Phil: Derek, thanks for stopping by and for your work in our counseling program. Happy Thanksgiving.

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Filed under book reviews, Doctrine/Theology

How to pick a seminary?

Of course the right answer is: “Biblical Seminary is the ONLY seminary where you’ll get the best masters in counseling education.”

But in case you’d like a little more depth and breadth in answer the question about whether seminary is right for you, Derek Cooper has a new book: So You’re Thinking About Going to Seminary (2008, Brazos). Derek came by this wisdom by attending several seminaries and so if you want a good feel for what seminary is like and how you can decide if it is for you, you ought to buy the book.

In it he orients readers to what seminary is and isn’t, the kind that is attached to universities and the free-standing kind. That would probably have helped my wife back when she showed up for summer Greek, about a year after becoming a Christian. When she first heard about seminary, she assumed it was a place only for priests.

Cooper also helps the reader to consider the value and benefits of non-denominational versus denominational seminaries, the kinds of degrees available as well as potential jobs with each degree. Even better, he helps the newbie think through the kinds of courses likely to be taken in  some of these degree courses. What I like is that he gives numerous school examples so that by the end of the book, the reader has truly been exposed to the best of theological education in the United States and Canada.

The middle section of the book helps the seminarian find ways to finance, survive, even flourish during grad studies. Yes, you don’t have to lose your faith or your marriage if you go to seminary. But don’t assume your studies alone will promote spiritual growth.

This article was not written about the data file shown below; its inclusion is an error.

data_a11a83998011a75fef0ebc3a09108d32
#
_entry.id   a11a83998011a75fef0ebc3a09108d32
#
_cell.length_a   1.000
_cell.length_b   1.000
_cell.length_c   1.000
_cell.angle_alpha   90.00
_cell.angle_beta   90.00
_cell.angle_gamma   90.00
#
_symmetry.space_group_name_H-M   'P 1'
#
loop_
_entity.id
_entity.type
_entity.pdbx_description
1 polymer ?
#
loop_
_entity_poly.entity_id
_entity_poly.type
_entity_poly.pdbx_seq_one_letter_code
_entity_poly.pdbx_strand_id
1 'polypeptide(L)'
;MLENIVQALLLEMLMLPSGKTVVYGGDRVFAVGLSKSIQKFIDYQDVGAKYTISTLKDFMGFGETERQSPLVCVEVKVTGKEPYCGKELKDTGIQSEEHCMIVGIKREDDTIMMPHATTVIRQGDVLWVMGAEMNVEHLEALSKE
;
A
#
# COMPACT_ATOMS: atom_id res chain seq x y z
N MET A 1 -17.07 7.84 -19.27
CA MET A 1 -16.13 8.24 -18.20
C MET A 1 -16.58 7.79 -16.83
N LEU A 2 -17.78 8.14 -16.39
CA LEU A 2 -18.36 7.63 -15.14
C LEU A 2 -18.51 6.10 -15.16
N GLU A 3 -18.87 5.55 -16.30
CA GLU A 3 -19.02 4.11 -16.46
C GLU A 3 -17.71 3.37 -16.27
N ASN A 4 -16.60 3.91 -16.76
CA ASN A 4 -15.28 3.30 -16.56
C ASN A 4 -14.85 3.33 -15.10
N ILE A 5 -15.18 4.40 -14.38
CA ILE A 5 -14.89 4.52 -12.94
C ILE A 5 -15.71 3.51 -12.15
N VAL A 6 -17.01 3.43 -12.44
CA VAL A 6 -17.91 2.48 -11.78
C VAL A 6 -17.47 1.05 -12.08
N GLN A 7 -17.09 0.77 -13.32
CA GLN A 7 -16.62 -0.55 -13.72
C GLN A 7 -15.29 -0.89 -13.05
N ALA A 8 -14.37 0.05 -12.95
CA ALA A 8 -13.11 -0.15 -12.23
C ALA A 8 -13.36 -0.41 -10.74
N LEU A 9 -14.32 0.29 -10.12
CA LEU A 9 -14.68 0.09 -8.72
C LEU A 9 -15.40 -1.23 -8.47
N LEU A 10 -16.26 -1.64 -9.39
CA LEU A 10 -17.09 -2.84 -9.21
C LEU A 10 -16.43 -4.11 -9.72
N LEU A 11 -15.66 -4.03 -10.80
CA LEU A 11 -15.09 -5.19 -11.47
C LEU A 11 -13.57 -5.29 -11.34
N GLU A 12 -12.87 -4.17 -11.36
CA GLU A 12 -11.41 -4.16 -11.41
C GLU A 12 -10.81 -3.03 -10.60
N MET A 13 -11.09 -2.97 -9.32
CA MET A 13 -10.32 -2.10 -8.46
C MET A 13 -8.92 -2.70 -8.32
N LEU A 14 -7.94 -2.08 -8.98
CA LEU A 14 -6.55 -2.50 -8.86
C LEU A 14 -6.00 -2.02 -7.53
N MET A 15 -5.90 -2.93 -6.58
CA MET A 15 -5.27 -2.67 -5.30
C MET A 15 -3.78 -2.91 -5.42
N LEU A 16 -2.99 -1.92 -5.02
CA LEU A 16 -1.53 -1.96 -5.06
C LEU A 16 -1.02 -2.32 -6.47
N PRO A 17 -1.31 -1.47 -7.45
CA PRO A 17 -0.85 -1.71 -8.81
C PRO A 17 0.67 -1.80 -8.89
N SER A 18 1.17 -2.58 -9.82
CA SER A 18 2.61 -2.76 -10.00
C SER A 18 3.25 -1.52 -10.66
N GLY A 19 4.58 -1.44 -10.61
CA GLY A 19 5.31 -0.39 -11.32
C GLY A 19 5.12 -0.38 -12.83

He has one chapter that covers matters of ordination and licensure. If you are considering becoming a licensed counselor AND you are thinking (rightly) that seminary is a great place to do that, be sure to read his admonition to check with your licensing body (State or Province) to see what THEY require and do not assume that the school automatically covers every required course.

My only negative is that he didn’t say on every page that BIBLICAL SEMINARY (www.biblical.edu) is by far the BEST school in the world. But then, if he did, that would make us look bad since he would be lying. But, if you do want to hear Derek in the flesh, join our counseling program and take his “Counseling and the Biblical Text” course since he adjuncts for us.

I’ve asked Derek a few questions and so tomorrow, I’ll post his answers. Really, this is a good book if you are considering a ministry career and wonder if Seminary is necessary and what it is all about. And if you are the “cut to the chase” kind of reader, he has really good summaries and charts to help you make your decision.

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Filed under Biblical Seminary, book reviews, counseling, Doctrine/Theology, writing